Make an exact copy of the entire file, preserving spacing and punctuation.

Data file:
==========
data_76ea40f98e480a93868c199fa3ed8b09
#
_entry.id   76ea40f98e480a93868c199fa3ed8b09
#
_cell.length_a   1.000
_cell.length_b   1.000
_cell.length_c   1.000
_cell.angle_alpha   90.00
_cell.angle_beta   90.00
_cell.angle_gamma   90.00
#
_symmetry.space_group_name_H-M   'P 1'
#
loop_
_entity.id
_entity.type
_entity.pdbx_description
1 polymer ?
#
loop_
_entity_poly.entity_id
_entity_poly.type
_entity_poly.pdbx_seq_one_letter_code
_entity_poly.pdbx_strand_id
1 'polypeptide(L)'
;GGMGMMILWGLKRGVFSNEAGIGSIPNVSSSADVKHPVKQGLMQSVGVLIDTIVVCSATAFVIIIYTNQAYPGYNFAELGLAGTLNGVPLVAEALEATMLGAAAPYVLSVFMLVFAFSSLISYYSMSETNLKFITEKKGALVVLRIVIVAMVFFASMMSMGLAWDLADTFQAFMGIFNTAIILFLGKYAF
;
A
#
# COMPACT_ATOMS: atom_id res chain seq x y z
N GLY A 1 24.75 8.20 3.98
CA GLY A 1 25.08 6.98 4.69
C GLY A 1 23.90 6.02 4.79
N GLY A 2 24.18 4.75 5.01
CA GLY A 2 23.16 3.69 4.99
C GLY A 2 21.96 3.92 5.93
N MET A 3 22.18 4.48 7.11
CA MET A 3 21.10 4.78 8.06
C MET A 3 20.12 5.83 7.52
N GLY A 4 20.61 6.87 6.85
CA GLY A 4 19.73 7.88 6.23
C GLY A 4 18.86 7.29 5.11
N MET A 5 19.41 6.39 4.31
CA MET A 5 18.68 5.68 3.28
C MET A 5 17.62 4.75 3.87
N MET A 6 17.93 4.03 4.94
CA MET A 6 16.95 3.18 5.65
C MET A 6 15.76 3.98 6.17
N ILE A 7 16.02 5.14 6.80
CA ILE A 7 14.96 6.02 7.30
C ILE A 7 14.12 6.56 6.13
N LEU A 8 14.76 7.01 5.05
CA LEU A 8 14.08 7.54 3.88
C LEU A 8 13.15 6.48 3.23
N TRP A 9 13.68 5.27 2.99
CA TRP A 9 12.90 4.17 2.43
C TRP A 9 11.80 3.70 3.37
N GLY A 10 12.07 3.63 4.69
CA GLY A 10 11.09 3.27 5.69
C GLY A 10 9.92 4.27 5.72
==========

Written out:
data_76ea40f98e480a93868c199fa3ed8b09
#
_entry.id   76ea40f98e480a93868c199fa3ed8b09
#
_cell.length_a   1.000
_cell.length_b   1.000
_cell.length_c   1.000
_cell.angle_alpha   90.00
_cell.angle_beta   90.00
_cell.angle_gamma   90.00
#
_symmetry.space_group_name_H-M   'P 1'
#
loop_
_entity.id
_entity.type
_entity.pdbx_description
1 polymer ?
#
loop_
_entity_poly.entity_id
_entity_poly.type
_entity_poly.pdbx_seq_one_letter_code
_entity_poly.pdbx_strand_id
1 'polypeptide(L)'
;GGMGMMILWGLKRGVFSNEAGIGSIPNVSSSADVKHPVKQGLMQSVGVLIDTIVVCSATAFVIIIYTNQAYPGYNFAELGLAGTLNGVPLVAEALEATMLGAAAPYVLSVFMLVFAFSSLISYYSMSETNLKFITEKKGALVVLRIVIVAMVFFASMMSMGLAWDLADTFQAFMGIFNTAIILFLGKYAF
;
A
#
# COMPACT_ATOMS: atom_id res chain seq x y z
N GLY A 1 24.75 8.20 3.98
CA GLY A 1 25.08 6.98 4.69
C GLY A 1 23.90 6.02 4.79
N GLY A 2 24.18 4.75 5.01
CA GLY A 2 23.16 3.69 4.99
C GLY A 2 21.96 3.92 5.93
N MET A 3 22.18 4.48 7.11
CA MET A 3 21.10 4.78 8.06
C MET A 3 20.12 5.83 7.52
N GLY A 4 20.61 6.87 6.85
CA GLY A 4 19.73 7.88 6.23
C GLY A 4 18.86 7.29 5.11
N MET A 5 19.41 6.39 4.31
CA MET A 5 18.68 5.68 3.28
C MET A 5 17.62 4.75 3.87
N MET A 6 17.93 4.03 4.94
CA MET A 6 16.95 3.18 5.65
C MET A 6 15.76 3.98 6.17
N ILE A 7 16.02 5.14 6.80
CA ILE A 7 14.96 6.02 7.30
C ILE A 7 14.12 6.56 6.13
N LEU A 8 14.76 7.01 5.05
CA LEU A 8 14.08 7.54 3.88
C LEU A 8 13.15 6.48 3.23
N TRP A 9 13.68 5.27 2.99
CA TRP A 9 12.90 4.17 2.43
C TRP A 9 11.80 3.70 3.37
N GLY A 10 12.07 3.63 4.69
CA GLY A 10 11.09 3.27 5.69
C GLY A 10 9.92 4.27 5.72